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High achievers in concert... Vast improvement in string category

By Justin Whyte, Entertainment Editor

THERE IS a silver lining on the classical music horizon signifying that the love of music among the young is alive and well.

Assurance of this came on the afternoons of last Saturday and Sunday at the High Achievers Concert, presented by the Association of Music Teachers and Friends of the Arts. It was held at the School of Music, Edna Manley College for the Visual and Performing Arts, Arthur Wint Drive, Kingston.

Over two days, 100 students out of a total of about 700 performed. They had gained distinctions in recently held examinations set by the Associated Board of the Royal Schools of Music, London, England in classical music, including singing, violin, cornet, saxophone, viola, clarinet, flute, with the majority having studied piano.

According to Maurice Gordon, representative for the Royal School of Music in Jamaica, although there were 10 entries less this year, the results were the best in over 12 years of the competition. Mr. Gordon said for the first time, 100 students received distinctions in voice and instruments with eight of them winning special prizes.

Toussaint Mears-Clarke won the association's Special Award for gaining the highest mark in the island, with a score of 143 points out of 150 for his grade 5 piano playing. He was also outstanding in his grade 7 violin examination.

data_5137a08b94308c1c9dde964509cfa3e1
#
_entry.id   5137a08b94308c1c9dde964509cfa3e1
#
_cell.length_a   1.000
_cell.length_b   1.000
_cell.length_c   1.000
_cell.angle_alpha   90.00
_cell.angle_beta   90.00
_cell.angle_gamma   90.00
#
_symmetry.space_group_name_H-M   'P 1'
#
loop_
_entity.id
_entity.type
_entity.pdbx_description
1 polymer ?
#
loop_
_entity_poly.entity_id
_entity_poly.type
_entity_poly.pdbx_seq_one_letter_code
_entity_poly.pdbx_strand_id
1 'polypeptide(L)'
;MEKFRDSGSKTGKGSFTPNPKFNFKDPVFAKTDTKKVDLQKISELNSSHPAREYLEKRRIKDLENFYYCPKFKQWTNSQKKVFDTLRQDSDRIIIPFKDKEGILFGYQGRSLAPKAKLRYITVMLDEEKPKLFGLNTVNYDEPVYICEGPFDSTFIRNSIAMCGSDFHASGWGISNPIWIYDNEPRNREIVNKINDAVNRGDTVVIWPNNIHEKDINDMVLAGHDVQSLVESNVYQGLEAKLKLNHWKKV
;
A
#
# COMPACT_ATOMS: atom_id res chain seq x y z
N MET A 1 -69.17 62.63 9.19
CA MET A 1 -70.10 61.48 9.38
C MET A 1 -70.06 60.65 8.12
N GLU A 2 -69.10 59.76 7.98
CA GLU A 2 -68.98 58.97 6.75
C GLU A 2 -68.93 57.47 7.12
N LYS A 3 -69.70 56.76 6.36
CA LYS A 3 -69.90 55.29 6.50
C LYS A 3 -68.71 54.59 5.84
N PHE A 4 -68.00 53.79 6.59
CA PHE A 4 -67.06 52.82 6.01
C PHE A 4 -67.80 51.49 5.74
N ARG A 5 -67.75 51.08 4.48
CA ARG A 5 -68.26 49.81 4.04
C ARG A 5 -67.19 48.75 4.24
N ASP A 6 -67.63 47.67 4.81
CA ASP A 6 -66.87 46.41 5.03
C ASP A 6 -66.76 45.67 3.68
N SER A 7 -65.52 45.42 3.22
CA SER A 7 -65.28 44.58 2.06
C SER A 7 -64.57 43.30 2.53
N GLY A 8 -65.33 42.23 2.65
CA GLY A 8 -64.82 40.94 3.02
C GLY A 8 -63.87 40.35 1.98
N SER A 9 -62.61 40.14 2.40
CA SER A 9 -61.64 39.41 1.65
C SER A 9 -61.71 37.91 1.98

Other prize winners were Naomi Robertson, grade 1 piano, as well as Lianna Wong and Deidre-Ann Johnson, joint winners for grade two piano. The grade 3 piano award went to Annalee Falconer and grade 4 to Kristal Legister. Ivana Kenny walked away with the prize for grade 6 piano, while Anna Bethune won in the grade 7 category.

Special mention was also made of Sherrie-Ann Thomas, violin and Albert Shawn Hird, flute, who were successful in the Advance Certificate category.

The two days of exceptionally fine music were marked by professionalism. The programme flowed with dispatch and both functions began on time at 4:00 p.m.

The demeanour of the students drew high praise from most persons of the audience. Based on the trend taking place, these young musicians might not be able to find lucrative full-time jobs in their areas of training, and in most cases, might have to juggle performances with full-time jobs.

"However, good music training is so naturally united with us that we cannot be free from it, even if we so desire," says Michael White, in his book, 'Music And The Mind'.

The occasion was stamped with excellence. However, it is the hope that next time around, a more spacious venue will be found or make it a three-day event.

Again, as in former years, the bulk of the achievements were for piano, probably because it is the main instrument accessible to everyone for learning music. Also most of the our music teachers are trained on piano. It should be noted too that only a few of the students were trained in their schools. In fact, the majority had private tutoring.

In the main, the young musicians displayed creativity, imagination and style. It was also encouraging to see our young musicians depending less on music scores and playing from memory.

However, those who used the scores as guide did much better than those who did not. Although there were fewer entries in the string and wind categories, they were of a very high standard and the youngsters displayed brilliance.

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